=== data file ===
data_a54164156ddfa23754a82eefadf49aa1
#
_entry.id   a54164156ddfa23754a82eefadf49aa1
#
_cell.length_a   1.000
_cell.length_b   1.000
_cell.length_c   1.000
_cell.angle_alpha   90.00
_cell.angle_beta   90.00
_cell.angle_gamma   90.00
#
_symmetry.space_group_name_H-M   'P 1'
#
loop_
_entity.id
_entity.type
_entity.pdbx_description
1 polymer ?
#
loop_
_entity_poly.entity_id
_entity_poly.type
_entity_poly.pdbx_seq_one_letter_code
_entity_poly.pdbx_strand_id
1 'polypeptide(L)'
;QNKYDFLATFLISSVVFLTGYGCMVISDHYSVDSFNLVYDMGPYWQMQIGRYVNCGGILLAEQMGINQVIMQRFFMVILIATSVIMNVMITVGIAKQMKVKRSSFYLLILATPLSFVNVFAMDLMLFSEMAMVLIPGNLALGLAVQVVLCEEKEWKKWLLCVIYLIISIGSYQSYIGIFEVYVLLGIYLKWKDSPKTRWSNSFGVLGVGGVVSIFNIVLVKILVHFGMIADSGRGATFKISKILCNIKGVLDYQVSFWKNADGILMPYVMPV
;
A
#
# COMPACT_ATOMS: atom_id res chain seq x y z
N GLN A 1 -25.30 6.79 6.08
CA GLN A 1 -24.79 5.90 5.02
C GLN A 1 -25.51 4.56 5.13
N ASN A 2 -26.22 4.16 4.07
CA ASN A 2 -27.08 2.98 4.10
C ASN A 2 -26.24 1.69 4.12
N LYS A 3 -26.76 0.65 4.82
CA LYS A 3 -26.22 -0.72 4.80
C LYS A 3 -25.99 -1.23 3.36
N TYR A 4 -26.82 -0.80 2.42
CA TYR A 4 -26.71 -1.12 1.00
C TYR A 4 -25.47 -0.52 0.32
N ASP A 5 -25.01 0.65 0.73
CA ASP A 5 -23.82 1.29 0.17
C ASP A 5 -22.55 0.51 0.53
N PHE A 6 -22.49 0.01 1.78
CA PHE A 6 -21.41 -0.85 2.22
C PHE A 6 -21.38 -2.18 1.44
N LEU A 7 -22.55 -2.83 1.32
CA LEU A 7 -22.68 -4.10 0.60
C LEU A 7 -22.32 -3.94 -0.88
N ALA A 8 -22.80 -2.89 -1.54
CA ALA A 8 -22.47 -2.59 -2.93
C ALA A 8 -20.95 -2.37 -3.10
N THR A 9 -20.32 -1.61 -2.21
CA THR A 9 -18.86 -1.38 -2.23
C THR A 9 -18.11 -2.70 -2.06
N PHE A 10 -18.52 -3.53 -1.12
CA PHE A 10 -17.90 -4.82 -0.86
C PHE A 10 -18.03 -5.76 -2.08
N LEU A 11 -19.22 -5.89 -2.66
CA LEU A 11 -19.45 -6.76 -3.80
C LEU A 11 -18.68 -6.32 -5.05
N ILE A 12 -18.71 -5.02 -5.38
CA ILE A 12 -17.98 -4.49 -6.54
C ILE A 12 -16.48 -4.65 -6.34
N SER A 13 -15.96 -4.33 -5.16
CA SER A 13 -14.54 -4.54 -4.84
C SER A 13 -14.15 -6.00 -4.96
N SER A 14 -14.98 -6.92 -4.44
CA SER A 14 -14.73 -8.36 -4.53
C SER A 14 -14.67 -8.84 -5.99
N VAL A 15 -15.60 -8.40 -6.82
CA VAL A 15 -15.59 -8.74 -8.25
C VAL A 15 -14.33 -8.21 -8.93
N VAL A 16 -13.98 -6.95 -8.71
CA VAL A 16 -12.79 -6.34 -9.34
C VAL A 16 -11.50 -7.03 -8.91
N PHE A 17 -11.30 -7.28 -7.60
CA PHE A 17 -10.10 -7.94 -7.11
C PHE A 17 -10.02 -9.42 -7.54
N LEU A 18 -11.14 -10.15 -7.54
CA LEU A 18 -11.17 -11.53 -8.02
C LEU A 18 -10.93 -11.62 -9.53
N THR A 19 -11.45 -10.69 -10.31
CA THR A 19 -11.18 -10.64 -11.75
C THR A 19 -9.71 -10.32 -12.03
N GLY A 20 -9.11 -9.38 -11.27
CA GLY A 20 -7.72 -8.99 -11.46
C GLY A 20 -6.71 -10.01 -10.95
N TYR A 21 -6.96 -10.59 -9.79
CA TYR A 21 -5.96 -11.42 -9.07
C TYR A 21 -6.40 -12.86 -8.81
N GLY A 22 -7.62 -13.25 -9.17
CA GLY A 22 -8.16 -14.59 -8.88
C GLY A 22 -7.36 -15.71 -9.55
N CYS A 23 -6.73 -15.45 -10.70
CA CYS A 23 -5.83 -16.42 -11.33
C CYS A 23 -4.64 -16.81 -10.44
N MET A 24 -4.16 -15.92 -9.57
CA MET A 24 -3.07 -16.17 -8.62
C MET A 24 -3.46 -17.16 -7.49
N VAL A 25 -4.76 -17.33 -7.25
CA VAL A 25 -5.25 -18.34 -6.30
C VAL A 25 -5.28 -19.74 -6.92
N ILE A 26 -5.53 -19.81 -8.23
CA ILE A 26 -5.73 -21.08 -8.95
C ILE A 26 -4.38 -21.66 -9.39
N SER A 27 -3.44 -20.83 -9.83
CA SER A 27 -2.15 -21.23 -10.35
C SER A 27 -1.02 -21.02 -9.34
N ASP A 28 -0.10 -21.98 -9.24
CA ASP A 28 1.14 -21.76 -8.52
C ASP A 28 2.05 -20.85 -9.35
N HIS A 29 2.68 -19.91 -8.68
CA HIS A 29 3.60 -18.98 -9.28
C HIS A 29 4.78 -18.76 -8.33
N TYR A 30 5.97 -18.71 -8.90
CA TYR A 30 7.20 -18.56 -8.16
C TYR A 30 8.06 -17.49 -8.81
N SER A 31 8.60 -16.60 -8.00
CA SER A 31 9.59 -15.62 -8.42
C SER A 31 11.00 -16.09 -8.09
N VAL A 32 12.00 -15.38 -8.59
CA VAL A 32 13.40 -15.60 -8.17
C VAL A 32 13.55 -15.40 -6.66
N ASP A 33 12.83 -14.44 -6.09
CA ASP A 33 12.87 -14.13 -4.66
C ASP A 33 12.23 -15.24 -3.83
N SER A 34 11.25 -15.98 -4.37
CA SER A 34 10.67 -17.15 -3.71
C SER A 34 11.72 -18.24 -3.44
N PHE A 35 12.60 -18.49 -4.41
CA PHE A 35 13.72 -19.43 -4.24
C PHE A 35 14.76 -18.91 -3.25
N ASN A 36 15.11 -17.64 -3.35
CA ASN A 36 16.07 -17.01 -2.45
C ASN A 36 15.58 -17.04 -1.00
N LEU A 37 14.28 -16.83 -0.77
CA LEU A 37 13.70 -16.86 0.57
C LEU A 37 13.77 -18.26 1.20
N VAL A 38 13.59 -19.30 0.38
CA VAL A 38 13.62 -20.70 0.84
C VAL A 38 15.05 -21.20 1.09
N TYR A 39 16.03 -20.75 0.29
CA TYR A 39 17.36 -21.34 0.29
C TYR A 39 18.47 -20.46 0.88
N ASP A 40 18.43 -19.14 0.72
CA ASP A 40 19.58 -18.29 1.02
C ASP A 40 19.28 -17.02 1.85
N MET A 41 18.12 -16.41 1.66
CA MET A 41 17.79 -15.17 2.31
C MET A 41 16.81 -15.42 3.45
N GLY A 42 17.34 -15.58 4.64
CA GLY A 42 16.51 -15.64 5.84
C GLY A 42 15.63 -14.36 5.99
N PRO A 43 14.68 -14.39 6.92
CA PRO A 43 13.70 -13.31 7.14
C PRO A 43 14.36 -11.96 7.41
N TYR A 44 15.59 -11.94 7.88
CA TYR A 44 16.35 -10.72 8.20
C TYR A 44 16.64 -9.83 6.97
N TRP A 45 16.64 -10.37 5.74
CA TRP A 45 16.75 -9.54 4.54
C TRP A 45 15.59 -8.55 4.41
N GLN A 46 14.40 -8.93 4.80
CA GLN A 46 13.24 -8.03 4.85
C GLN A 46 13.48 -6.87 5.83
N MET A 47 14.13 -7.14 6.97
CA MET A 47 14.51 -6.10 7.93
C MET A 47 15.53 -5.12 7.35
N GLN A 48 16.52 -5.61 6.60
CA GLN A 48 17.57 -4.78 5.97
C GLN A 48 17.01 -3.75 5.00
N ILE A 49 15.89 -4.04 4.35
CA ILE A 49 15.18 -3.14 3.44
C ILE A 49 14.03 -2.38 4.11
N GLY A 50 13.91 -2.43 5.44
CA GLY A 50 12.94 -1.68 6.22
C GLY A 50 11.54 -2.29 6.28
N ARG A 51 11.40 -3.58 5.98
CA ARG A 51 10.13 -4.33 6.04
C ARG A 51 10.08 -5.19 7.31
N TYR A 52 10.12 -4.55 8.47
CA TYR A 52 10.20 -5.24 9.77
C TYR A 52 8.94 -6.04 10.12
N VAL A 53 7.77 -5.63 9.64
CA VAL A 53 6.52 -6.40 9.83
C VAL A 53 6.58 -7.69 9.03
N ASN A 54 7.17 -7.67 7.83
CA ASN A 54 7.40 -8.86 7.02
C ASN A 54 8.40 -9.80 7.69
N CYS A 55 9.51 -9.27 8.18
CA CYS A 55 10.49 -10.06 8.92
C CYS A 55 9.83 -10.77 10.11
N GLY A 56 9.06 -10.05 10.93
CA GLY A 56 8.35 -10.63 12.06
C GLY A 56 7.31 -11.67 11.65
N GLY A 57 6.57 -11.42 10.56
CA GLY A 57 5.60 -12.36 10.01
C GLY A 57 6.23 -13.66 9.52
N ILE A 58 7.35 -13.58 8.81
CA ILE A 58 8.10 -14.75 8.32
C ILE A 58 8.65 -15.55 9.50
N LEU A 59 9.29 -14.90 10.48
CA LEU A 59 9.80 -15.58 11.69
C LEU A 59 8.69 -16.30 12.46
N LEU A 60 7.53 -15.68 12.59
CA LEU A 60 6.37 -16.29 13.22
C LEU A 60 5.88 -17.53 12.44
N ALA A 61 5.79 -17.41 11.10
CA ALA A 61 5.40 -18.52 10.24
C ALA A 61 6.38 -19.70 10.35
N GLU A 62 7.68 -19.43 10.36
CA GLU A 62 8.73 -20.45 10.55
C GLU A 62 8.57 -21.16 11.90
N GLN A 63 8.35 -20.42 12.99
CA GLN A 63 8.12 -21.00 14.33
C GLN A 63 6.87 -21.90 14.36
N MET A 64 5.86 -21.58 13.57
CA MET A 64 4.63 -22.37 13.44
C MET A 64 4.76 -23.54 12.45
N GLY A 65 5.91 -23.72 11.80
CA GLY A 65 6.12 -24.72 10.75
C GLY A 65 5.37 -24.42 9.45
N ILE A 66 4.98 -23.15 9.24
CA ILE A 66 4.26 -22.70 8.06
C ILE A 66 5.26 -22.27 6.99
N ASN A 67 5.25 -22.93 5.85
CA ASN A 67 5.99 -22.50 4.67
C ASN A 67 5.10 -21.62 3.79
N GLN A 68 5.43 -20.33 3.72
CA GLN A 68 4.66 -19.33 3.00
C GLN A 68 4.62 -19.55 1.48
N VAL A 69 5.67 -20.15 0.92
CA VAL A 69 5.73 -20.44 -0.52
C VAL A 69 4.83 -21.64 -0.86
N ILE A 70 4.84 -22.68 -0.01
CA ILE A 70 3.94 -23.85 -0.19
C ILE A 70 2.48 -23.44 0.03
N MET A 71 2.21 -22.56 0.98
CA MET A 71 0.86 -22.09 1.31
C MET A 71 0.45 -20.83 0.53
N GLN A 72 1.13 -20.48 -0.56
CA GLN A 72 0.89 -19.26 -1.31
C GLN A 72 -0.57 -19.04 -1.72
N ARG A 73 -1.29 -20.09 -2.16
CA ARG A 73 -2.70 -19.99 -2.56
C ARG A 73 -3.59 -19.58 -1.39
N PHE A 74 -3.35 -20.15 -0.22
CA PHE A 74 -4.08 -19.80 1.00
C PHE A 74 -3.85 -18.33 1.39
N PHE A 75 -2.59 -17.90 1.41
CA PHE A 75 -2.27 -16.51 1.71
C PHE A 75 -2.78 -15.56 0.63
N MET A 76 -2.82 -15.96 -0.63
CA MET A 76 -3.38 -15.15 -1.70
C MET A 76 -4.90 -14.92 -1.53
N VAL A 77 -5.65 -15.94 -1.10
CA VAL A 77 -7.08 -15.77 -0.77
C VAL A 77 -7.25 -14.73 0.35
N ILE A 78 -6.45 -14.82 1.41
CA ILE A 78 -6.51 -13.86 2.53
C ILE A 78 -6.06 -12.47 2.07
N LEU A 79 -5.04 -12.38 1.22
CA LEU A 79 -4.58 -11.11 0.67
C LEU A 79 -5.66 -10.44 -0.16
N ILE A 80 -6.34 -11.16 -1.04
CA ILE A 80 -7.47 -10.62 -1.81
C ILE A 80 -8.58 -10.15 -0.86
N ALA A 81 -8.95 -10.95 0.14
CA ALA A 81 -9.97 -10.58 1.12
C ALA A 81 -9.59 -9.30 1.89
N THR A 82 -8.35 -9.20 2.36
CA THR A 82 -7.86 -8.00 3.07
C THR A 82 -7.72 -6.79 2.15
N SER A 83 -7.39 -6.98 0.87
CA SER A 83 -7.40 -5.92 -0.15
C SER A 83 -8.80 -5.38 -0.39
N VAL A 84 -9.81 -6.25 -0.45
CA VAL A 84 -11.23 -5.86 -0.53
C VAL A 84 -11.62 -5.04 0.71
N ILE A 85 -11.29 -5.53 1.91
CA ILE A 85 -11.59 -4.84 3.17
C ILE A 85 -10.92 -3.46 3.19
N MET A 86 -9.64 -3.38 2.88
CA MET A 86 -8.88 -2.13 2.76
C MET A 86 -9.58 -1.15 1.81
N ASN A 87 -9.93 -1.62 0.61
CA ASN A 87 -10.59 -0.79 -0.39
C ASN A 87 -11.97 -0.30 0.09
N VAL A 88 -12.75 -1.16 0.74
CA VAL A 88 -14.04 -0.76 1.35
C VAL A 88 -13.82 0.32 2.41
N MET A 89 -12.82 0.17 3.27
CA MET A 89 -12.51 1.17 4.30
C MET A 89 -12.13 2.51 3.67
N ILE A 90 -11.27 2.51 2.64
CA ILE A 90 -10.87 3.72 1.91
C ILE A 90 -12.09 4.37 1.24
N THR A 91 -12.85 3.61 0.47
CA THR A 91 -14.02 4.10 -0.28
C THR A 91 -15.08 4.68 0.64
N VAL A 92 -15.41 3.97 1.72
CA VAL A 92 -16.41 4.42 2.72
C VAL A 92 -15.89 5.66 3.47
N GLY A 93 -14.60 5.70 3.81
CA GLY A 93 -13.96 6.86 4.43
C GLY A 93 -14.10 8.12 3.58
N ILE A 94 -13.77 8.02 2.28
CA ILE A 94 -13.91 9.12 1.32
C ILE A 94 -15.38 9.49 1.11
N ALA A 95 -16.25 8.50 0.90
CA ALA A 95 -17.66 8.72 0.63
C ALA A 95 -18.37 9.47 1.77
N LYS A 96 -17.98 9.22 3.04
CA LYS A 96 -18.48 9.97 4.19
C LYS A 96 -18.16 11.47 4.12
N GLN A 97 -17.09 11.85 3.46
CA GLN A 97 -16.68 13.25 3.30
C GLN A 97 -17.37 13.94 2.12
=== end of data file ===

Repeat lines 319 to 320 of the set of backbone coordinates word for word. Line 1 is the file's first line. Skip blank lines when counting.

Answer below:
N GLN A 97 -17.09 11.85 3.46
CA GLN A 97 -16.68 13.25 3.30